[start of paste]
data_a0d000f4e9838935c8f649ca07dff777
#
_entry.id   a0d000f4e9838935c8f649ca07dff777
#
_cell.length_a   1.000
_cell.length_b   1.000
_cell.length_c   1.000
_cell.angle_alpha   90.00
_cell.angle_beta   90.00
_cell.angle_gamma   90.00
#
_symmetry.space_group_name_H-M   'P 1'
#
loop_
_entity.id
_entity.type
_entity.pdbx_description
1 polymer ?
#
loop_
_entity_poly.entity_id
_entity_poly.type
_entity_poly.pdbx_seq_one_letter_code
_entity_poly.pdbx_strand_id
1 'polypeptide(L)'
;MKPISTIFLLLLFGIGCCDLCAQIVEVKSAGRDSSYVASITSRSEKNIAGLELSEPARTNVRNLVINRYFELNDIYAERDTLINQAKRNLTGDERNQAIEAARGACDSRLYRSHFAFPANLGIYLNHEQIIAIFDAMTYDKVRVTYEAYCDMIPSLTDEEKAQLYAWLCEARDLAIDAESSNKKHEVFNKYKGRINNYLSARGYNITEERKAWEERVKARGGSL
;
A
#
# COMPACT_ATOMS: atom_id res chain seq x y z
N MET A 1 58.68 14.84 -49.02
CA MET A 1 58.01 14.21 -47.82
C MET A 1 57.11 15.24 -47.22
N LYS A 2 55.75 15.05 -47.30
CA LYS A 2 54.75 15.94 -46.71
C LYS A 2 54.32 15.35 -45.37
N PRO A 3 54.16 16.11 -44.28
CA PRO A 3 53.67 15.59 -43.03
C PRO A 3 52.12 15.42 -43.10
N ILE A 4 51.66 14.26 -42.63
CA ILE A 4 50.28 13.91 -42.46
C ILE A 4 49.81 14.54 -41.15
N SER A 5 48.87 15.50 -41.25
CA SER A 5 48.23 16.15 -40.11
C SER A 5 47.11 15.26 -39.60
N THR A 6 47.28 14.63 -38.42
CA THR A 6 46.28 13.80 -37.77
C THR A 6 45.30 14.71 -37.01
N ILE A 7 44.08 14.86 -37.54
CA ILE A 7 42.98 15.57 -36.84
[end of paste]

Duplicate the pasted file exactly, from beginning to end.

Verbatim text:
data_a0d000f4e9838935c8f649ca07dff777
#
_entry.id   a0d000f4e9838935c8f649ca07dff777
#
_cell.length_a   1.000
_cell.length_b   1.000
_cell.length_c   1.000
_cell.angle_alpha   90.00
_cell.angle_beta   90.00
_cell.angle_gamma   90.00
#
_symmetry.space_group_name_H-M   'P 1'
#
loop_
_entity.id
_entity.type
_entity.pdbx_description
1 polymer ?
#
loop_
_entity_poly.entity_id
_entity_poly.type
_entity_poly.pdbx_seq_one_letter_code
_entity_poly.pdbx_strand_id
1 'polypeptide(L)'
;MKPISTIFLLLLFGIGCCDLCAQIVEVKSAGRDSSYVASITSRSEKNIAGLELSEPARTNVRNLVINRYFELNDIYAERDTLINQAKRNLTGDERNQAIEAARGACDSRLYRSHFAFPANLGIYLNHEQIIAIFDAMTYDKVRVTYEAYCDMIPSLTDEEKAQLYAWLCEARDLAIDAESSNKKHEVFNKYKGRINNYLSARGYNITEERKAWEERVKARGGSL
;
A
#
# COMPACT_ATOMS: atom_id res chain seq x y z
N MET A 1 58.68 14.84 -49.02
CA MET A 1 58.01 14.21 -47.82
C MET A 1 57.11 15.24 -47.22
N LYS A 2 55.75 15.05 -47.30
CA LYS A 2 54.75 15.94 -46.71
C LYS A 2 54.32 15.35 -45.37
N PRO A 3 54.16 16.11 -44.28
CA PRO A 3 53.67 15.59 -43.03
C PRO A 3 52.12 15.42 -43.10
N ILE A 4 51.66 14.26 -42.63
CA ILE A 4 50.28 13.91 -42.46
C ILE A 4 49.81 14.54 -41.15
N SER A 5 48.87 15.50 -41.25
CA SER A 5 48.23 16.15 -40.11
C SER A 5 47.11 15.26 -39.60
N THR A 6 47.28 14.63 -38.42
CA THR A 6 46.28 13.80 -37.77
C THR A 6 45.30 14.71 -37.01
N ILE A 7 44.08 14.86 -37.54
CA ILE A 7 42.98 15.57 -36.84